• Do not impose present day ideas on the past; that is called ‘presentism and many people do it automatically because they do not understand ideas and culture of the past.
  • Diverse perspectives must be understood to comprehend an event.

Here we Christians have an advantage.  Much of Western society was Christian and can best be understood from a Christian worldview.  Mind you, medieval Roman Catholics, Reformation era Protestants, and modern evangelical Christians have divergent worldviews, something that becomes clear from a detailed study of church history. In history, just as in most other subjects, the more you know the more you can understand.

#6 Understand ethical dimensions of historical interpretations.  What do historical injustices and sacrifices mean for us today?

  • We can learn from the past to face ethical issues today.
  • Ethical judgments of the past inform us about ethical decisions for today.
  • Keep a historical perspective and do not impose present day values on the past.

Since we Christians believe God decides what is right and wrong, we would approach this aspect completely differently than a non-Christian might, and vice versa.

One thing that these six historical thinking skills bring out into the open is that the presentation of history is subjective and heavily influenced by what one believes about the world, people, values, and, ultimately, God.  In that sense, they can also be used by our teens (and by ourselves) to evaluate the study materials used for history.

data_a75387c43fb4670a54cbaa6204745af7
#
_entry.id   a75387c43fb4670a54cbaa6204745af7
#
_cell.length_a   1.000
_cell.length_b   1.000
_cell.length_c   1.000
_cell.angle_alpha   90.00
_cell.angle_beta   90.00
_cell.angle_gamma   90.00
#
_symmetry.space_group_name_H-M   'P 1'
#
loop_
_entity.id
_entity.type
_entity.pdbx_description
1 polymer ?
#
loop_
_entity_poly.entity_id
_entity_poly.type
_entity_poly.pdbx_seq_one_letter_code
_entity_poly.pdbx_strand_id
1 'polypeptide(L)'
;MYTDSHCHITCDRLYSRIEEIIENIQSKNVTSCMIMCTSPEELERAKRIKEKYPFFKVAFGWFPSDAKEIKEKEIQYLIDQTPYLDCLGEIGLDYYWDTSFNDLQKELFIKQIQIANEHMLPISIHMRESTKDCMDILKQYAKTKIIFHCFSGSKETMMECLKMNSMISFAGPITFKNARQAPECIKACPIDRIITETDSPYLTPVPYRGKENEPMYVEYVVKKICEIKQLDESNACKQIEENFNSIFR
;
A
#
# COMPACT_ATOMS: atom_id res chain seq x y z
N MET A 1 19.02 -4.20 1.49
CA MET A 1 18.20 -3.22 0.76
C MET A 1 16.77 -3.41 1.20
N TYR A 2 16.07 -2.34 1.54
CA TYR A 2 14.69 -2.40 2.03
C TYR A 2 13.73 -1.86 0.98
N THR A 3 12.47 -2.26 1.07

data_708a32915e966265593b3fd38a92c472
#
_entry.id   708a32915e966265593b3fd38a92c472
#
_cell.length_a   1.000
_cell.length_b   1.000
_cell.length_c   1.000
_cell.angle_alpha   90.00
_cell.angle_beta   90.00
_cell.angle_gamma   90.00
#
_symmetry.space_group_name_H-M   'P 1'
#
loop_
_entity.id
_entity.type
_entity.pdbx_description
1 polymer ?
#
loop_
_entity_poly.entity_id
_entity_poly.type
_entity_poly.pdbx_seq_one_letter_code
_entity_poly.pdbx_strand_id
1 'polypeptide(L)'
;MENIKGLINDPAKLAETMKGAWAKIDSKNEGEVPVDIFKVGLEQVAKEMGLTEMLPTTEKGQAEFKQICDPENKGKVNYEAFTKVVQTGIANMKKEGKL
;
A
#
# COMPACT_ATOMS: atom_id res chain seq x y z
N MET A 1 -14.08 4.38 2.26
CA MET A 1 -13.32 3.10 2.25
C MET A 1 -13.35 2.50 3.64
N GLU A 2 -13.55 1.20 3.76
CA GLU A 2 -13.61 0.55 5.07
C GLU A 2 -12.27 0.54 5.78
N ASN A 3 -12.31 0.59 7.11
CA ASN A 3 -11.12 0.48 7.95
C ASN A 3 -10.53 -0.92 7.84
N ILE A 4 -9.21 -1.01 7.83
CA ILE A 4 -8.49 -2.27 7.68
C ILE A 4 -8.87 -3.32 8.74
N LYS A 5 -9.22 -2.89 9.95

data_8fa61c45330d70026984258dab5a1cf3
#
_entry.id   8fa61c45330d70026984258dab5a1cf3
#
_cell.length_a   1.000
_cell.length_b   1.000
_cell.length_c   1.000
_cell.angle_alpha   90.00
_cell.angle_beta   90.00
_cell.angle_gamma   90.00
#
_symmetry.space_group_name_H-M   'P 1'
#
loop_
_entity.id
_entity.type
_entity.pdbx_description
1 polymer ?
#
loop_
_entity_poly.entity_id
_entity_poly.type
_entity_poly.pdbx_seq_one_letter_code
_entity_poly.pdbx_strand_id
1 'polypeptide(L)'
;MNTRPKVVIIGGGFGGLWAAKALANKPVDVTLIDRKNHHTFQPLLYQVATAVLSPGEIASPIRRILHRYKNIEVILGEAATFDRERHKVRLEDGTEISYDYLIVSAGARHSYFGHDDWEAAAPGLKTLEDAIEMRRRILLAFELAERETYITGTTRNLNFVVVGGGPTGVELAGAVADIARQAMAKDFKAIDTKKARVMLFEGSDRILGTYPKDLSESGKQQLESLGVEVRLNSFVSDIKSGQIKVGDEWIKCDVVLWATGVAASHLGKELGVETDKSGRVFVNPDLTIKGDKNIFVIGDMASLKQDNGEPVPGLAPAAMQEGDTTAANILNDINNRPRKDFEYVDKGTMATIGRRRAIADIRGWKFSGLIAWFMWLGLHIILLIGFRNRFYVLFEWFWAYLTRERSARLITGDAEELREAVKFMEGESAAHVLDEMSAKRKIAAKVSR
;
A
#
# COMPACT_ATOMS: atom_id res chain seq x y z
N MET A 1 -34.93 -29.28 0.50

I would love to learn what a Christian historian or philosopher has to say about this historical thinking skills approach.  Are there trends and assumptions that we should be aware of?  We know that God is Lord of history, as of everything else, and that history is the unfolding of his work.  In some fundamental way, history is about Christ saving his church, but there is so much more to consider; it is also about man building civilizations as he was created to do (Genesis 1:28).  Undoubtedly this has implications for how a Christian can best approach the study of history.  Perhaps, as in other subjects, one cannot properly study it without formally acknowledging this in the very structure of the course.  Being in the thick of life and homeschooling, I am currently unable to dig into this more deeply.  But perhaps someone else who has a more relevant background will do this.

On an immediately practical level, the historical thinking skills approach has many good points, as I noted above.  Are there any obvious cautions?

There is at least one significant danger that I have come across.  Some educators assume that with this approach history is now about teaching thinking skills rather than about teaching history itself.  This has become a problem in public schools in Ontario, at least. However, as the Historical Thinking website points out,  “Historical thinking” only becomes possible in relation to substantive content.  You need knowledge of the people, the events, the dates and all that is traditionally known as history in order to apply these skills.  So, yes, it is possible to use these skills to dumb down the curriculum, and that is what would happen if you asked students without historical knowledge to apply them.  For teens and adults who have prior historical knowledge, however, applying these thinking skills could lead to a deeper understanding of history.

As a homeschooler, I suggest using the early grades to absorb as many historical stories as possible. As we all know, information in story form is retained very well; that is one reason our family has an ongoing literature-based approach to Canadian history in our homeschool.  Then in the teen years the aim could be to increase and consolidate that knowledge, add more in-depth detail, and apply these historical thinking skills.